Days after the April 1st activation date of Conficker, nothing interesting was seen so far in our Downad/Conficker monitoring system except the continuous checking of dates and times via Internet sites, checking of updates via HTTP, and the increasing P2P communications from the Conficker peer nodes.
Well that was until last night when we saw a new file (119,296 bytes) in the Windows Temp folder. Checking on the file properties reveals that the file was created exactly on April 7, 2009 at 07:41:21.
Checking also on traffic captures show that there was no HTTP download that occurred somewhere around that time frame, which was from April 7, 2009 at 07:40:00 up to April 7, 2009 at 07:42:00. However, we noticed a huge encrypted TCP response (134,880 bytes) from a known Conficker P2P IP node (verified by other independent sources), which was hosted somewhere in Korea.
The size of the encrypted TCP blob pretty much matches the size of the binary that got created in the aforementioned folder. There are some additional bytes, which could be the headers and keys that Conficker/Downadup has been known to use.
Trend now detects this new Conficker variant as WORM_DOWNAD.E. Some interesting things (well at least in our perspective) found are:
- (Un)Trigger Date – May 3, 2009, it will stop running
- Runs using a random file name and random service name
- Deletes this dropped component afterwards
- Propagates via MS08-067 to external IPs if Internet is available, if no connections, uses local IPs
- Opens port 5114, and serves as an HTTP server by broadcasting via SSDP request
- Connects to the following sites:
It also does not leave a trace of itself in the host machine. It runs and deletes all traces, no files, no registries etc.
Another interesting thing we also noticed was that the Downad/Conficker box was trying to access a known Waledac domain (goodnewsdigital(dot)com) and download yet another encrypted file. This coincidentally happened just after the creation of the new Downad/Conficker binary described below (07:41:23):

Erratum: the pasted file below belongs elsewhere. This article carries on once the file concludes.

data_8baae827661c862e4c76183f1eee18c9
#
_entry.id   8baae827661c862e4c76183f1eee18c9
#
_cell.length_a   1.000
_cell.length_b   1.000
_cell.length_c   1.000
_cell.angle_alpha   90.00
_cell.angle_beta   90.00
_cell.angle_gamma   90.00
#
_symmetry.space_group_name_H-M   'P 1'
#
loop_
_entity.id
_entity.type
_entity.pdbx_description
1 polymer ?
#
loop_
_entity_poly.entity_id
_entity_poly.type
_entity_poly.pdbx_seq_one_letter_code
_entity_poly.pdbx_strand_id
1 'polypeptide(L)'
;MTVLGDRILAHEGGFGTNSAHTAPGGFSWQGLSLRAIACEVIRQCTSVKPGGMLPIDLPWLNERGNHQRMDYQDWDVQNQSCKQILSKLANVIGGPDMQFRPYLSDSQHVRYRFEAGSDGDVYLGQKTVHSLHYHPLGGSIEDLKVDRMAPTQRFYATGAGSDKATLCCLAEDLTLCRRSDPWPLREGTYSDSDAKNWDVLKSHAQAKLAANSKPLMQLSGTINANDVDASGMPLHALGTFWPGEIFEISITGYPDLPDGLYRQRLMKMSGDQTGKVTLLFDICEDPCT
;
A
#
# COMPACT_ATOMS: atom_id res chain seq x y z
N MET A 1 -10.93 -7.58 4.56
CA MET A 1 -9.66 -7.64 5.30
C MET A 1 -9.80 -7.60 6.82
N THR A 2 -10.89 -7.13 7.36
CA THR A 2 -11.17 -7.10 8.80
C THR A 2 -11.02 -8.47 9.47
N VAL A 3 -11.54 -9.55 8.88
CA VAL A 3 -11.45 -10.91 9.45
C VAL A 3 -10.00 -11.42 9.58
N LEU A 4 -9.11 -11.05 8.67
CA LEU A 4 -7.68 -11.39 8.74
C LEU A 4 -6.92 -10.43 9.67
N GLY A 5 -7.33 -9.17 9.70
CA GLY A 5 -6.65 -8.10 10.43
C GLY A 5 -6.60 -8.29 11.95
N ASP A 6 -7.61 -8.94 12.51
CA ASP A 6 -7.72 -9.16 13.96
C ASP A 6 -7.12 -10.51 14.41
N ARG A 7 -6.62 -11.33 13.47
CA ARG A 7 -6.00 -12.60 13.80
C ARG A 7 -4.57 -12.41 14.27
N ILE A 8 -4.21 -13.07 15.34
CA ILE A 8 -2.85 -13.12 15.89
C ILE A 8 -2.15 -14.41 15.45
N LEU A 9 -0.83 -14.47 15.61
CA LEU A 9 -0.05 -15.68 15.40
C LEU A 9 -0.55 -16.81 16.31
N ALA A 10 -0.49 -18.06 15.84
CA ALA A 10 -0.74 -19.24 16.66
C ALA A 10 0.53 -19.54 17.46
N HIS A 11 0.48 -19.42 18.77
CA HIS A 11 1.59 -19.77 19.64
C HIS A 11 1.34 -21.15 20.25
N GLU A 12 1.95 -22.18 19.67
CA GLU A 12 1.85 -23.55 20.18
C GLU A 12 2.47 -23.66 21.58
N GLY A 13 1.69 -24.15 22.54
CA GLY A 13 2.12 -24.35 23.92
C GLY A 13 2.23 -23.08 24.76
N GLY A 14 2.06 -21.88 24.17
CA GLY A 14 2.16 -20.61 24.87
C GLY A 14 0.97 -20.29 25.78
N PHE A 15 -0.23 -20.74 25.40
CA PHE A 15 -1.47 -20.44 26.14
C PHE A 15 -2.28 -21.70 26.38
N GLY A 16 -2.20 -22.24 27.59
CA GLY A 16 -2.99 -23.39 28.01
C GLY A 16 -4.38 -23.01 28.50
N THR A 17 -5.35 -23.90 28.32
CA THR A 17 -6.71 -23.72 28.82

The domain currently resolves to an IP address that is hosting a known Waledac ploy in HTML to download print.exe, which has been verified to be a new Waledac binary.
Two things can be summed up from the events that transpired:
- As expected, the P2P communications of the Downad/Conficker botnet may have just been used to serve an update, and not via HTTP. The Conficker/Downad P2P communications is now running in full swing!
- Conficker-Waledac connection? Possible, but we still have to dig deeper into this…
Research and collaboration is currently ongoing in our own labs, as well as within the Conficker Working Group, and will update this blog post for new findings.
Thanks to Joseph Cepe and Paul Ferguson for working on additional information for this entry.
UPDATE: 10:50 PDT, 9 April 2009:
Having followed the activities of Eastern European online cyber crime for several years, there is one thing we are certain about — these criminals are motivated by one thing: money.
How was Downad/Conficker helping them meet their goals? It wasn’t. A very large botnet of compromised computers doesn’t make money if it justs “sits there” doing nothing.
So now we saw — as described above — that the Downad/Conficker botnet has awakened, and perhaps their desire to monetizing their efforts is becoming more clear.
In the latest activity, we see infected Downad.KK/Conficker.C nodes pulling down new Waledac binaries (perhaps for spamming, as Waledac has been known to do)from a fast-flux domain infrastructure, but also now it is also installing Fake/Rogue AntiVirus (AV) malware, too. See screenshot below:
As we have seen, the ongoing Rogue AV efforts by this criminal organization has been widespread, pernicious, unabated, and obviously profitable.
Stay tuned — this situation is still unravelling.
– Paul Ferguson, Threat Reasearch
To have a view of past WALEDAC activity, you may visit the following links below:
• DOWNAD/Conficker Watch: New Variant in The Mix?
• Waledac Spamming Image Hosting and Italian Job Offers
• WALEDAC Spamming Madness
• Waledac Localizes Social Engineering
• WALEDAC Spreads More Malware Love
• What is Old is New Again: Malicious New Year e-Card Spam
• Fake Obama News Sites Abound
• WALEDAC Loves (to Spam) You!
• Just Got Unlucky: Part 3
FAKEAV variants have also been making the rounds since early this year, as can be seen on the following posts:
• What Will Go DOWNAD on April 1?
• Crack Sites Distribute VIRUX and FakeAV
• Gmail Downtime Exposes Ad-Rigged Site
• Cybercrooks Handing Out Malware
• Bogus LinkedIn Profiles Harbor Malicious Content
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